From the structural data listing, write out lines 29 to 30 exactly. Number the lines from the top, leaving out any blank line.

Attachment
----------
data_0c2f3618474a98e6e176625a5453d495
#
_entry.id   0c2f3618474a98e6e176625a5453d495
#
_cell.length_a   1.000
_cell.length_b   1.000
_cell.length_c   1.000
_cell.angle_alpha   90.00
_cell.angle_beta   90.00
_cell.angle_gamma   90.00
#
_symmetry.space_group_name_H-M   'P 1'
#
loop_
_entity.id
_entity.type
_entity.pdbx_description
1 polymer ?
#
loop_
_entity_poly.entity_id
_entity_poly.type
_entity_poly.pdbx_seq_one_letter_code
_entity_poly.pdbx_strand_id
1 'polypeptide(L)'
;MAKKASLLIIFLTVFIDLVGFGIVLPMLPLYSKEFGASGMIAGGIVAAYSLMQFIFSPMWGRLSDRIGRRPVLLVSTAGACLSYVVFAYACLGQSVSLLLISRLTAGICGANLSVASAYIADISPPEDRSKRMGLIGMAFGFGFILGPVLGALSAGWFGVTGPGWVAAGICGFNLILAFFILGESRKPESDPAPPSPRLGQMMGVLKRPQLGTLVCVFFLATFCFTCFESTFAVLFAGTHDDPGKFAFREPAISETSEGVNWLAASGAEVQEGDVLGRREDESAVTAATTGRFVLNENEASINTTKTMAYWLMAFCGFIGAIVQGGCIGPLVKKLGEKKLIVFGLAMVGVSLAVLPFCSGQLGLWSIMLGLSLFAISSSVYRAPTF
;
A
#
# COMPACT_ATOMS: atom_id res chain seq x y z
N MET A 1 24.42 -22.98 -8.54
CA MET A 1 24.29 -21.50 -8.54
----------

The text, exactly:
#
# COMPACT_ATOMS: atom_id res chain seq x y z